Heather L. Barmore
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    Change In Action at Babble Voices


    Aurora, CO

    For five days now, I’ve been wondering what to say. Some would surmise that in an event like this that sometimes the best thing to say is nothing as there is no need for (additional) commentary and conspiracy theories from the masses. To be honest I wasn’t going to say anything about what happened in Colorado because anything I wanted to say or could say was trite and cliche at best though well-meaning. But, really, who cares at a time like this.

    That is until yesterday when I popped over to a few blogs and on Twitter and noticed a trend that had started the day of the shooting and will be something to be argued and debated until we know why this happened. I believe that in the face of pure evil, we wonder what could drive the perpetrator to act in such a horrific fashion. Until we know why we can only wait and speculate. And speculating is what we humans are most excellent at.

    The posts in question all dealt with 'victim shaming' or whether or not a child of six years of age or three months old should have been at that particular movie - The Dark Knight Rises - at that particular time - midnight. Perhaps it’s because I am not a parent that this isn’t immediately where my mind went in the aftermath of the shooting. My first thoughts were “Oh God...”. Followed by stunned silence and, as I mentioned before, wondering how and why.

    One would think that as a single person that I wouldn’t want children in the same theater as I. And you would be correct for the most part. While I love children - and I really, really, do - I tend to be that grumpy asshole who sighs deeply when I see a toddler about to sit near me on a plane. Something about confined spaces and being disturbed when all I really want to do is get to my destination. Under normal circumstances I would make sure I lived up to being a real single, childless, asshole and make some remark on Twitter. Under normal circumstances being asinine is accepted.

    What happened last Friday wasn’t normal. In the aftermath I am far less concerned about why a child was in a movie theater and more concerned as to why there aren’t proper protections and safeguards in place to prevent the sale of assault weapons to the general public. There is a difference between being allowed to bear arms and having what amounts to gearing up for World War III in your apartment. Then there’s the case of ‘concealed carry’. The argument here is that if other members of the audience had a weapon on them, then they would have stopped the perpetrator. Never mind (and I know that what I’m about to state has already been said) that it was a dark movie theater with tear gas and one gunman firing so of course adding another gunman to the mix wouldn’t have created an insurmountable amount of chaos.

    But issuing stricter gun control legislation for a state or nationally are far more difficult to comprehend or to make happen. It’s barely even tangible as, let’s face it, Congress is far too politically divergent right now to take such a divisive vote. Then there’s that pesky health care situation where despite mandates for mental health parity they often only apply to group/employer-based plans and only if there are over 50 employees. Despite some coverage you cannot force people to address their mental health issues until it becomes too late and/or a public problem.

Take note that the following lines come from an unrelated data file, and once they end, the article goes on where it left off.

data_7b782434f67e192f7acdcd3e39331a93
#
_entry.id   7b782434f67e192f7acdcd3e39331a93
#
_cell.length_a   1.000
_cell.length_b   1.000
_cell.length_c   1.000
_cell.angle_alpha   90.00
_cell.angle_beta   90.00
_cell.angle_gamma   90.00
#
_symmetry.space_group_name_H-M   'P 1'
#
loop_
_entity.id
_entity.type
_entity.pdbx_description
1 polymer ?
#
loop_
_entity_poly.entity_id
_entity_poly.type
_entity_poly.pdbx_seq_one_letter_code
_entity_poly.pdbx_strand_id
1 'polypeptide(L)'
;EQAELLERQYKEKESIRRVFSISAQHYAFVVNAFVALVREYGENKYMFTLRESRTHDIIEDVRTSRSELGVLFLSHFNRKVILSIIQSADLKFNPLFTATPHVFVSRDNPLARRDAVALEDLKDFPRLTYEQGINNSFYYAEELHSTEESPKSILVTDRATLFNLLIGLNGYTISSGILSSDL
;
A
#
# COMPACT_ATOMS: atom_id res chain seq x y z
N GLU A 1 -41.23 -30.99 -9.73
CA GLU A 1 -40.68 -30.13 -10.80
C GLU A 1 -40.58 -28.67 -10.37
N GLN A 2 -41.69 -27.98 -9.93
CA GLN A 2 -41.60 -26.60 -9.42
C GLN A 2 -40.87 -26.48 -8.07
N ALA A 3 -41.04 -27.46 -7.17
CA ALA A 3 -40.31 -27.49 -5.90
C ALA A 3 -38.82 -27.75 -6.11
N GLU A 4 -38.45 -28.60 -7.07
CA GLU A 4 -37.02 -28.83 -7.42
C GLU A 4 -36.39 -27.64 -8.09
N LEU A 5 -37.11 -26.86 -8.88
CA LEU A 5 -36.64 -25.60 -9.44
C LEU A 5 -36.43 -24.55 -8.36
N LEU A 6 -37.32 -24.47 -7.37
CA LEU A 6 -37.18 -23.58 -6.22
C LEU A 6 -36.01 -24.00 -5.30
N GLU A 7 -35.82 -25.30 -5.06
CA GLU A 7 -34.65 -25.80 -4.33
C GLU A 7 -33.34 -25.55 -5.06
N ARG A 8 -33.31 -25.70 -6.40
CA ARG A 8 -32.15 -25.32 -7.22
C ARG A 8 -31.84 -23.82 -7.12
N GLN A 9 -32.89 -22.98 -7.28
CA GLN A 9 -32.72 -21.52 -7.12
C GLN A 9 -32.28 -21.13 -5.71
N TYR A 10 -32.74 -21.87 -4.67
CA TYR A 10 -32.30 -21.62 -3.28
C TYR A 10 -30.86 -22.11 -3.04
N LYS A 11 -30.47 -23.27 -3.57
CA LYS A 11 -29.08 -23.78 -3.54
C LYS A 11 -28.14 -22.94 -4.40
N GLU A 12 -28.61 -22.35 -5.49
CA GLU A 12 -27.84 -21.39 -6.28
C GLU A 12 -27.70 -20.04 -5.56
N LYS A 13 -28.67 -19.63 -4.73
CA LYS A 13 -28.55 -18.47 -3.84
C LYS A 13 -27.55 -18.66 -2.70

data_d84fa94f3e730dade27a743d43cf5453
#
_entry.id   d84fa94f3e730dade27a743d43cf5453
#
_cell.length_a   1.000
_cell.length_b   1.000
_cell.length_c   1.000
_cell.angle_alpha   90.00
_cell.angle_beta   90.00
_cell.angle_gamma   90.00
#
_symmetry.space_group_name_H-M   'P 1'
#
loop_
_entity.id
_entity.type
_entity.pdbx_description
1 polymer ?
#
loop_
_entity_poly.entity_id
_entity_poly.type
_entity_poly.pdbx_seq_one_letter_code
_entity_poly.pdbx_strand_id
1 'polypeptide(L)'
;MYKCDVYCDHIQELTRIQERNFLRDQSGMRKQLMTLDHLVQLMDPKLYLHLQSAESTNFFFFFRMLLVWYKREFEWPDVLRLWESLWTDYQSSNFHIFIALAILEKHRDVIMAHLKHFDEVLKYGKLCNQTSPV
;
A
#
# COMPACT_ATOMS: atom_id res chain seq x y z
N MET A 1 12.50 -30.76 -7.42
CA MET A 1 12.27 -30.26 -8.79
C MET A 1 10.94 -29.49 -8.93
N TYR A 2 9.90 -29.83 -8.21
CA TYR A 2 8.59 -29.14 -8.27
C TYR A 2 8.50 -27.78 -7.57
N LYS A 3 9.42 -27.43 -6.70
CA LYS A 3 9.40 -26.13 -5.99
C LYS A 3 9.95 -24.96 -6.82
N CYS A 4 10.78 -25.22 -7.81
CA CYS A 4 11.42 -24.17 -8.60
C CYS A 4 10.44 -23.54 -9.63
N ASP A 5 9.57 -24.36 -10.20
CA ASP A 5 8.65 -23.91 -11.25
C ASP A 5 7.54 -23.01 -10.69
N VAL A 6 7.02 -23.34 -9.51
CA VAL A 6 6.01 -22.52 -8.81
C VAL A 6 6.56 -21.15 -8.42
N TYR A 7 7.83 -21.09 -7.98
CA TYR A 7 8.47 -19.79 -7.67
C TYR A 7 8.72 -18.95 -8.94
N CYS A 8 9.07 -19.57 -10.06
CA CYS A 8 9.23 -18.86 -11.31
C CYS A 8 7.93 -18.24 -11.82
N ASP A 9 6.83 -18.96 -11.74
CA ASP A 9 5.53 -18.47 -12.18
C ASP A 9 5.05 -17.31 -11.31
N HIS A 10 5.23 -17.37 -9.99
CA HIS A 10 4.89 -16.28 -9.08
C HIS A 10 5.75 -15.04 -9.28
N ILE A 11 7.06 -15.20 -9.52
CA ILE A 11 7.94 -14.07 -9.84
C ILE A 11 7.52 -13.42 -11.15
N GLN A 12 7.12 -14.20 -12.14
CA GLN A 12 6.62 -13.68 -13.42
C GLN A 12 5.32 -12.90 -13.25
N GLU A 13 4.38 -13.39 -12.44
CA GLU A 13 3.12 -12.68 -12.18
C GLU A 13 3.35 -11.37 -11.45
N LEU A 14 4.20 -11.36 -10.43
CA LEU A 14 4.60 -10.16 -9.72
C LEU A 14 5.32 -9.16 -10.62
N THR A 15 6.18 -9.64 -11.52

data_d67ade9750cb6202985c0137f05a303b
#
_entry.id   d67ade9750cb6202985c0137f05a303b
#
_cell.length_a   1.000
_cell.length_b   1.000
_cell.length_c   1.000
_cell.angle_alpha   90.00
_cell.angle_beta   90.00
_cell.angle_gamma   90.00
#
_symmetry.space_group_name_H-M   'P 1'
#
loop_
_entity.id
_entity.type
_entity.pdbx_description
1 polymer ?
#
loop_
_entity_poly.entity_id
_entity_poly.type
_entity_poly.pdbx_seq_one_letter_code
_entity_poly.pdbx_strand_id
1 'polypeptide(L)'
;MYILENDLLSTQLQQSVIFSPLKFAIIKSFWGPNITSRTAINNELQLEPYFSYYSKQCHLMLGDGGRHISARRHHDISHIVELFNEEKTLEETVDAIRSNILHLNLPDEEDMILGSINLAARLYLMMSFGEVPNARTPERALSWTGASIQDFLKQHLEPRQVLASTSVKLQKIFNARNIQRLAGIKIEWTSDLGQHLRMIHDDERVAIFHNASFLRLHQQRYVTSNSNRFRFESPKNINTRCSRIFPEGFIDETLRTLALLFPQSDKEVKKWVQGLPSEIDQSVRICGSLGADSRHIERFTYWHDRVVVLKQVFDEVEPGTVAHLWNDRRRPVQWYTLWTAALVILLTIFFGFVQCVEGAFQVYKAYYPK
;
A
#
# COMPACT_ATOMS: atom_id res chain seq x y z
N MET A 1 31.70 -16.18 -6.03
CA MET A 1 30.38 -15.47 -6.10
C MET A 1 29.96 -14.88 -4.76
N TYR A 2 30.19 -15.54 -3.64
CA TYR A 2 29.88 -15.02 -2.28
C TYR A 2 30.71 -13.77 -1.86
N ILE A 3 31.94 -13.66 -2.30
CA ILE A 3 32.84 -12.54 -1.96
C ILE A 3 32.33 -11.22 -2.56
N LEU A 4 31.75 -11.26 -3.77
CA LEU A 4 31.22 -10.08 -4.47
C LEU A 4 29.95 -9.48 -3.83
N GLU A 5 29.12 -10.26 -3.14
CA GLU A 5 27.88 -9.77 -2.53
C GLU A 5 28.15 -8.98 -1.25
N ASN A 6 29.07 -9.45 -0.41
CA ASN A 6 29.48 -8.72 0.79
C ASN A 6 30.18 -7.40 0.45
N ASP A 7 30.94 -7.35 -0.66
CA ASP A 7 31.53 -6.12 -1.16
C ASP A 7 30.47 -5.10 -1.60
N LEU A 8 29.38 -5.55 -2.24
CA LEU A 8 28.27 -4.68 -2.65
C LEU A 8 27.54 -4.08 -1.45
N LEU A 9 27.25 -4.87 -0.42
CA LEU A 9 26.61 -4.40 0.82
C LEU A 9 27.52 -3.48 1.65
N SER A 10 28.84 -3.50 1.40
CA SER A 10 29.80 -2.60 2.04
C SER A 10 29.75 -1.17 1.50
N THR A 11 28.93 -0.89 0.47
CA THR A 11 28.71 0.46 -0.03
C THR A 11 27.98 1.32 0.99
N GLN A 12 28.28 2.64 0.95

The reality here is that nothing can be done about the larger problem at hand (guns, mental health). The larger problem at hand requires an act of Congress and an act of Congress, in this day in age, requires an act of God. But if you’re up for learning how to lobby, I am totally down. What can be controlled is where our children are and when and with whom. In times of distress where many find comfort is in what is perceived to be preventable. In the case of Aurora, what is preventable is making sure that one’s six year old or three month old is not at the movie theater after ten. It’s not the most important issue here but it is, by far, the easiest to deal with.

    I’m at a loss for how to end this just as I was at a loss for days when it came to describing my feelings about the unthinkable. It is what it is, I suppose. Until we can change the big things, we can focus on the smaller issues that hit closer to home. That doesn’t make it right or appropriate but it’s the least we can do. For now.

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    Reader Comments (1)

    Those children had every right to be there; their parents had every right to have them there. Maybe the Dad works odd hours and wanted to take the toddler. Maybe they needed to be there together.
    And the three month old? Maybe it's the first time Mom and Dad have been out together since baby made three. Maybe that baby has been up all damn night for three months.
    That's the answer - big brother tells us when and where we can & can't take our children/infants out in public.

    July 31, 2012 | Unregistered CommenterBarbara

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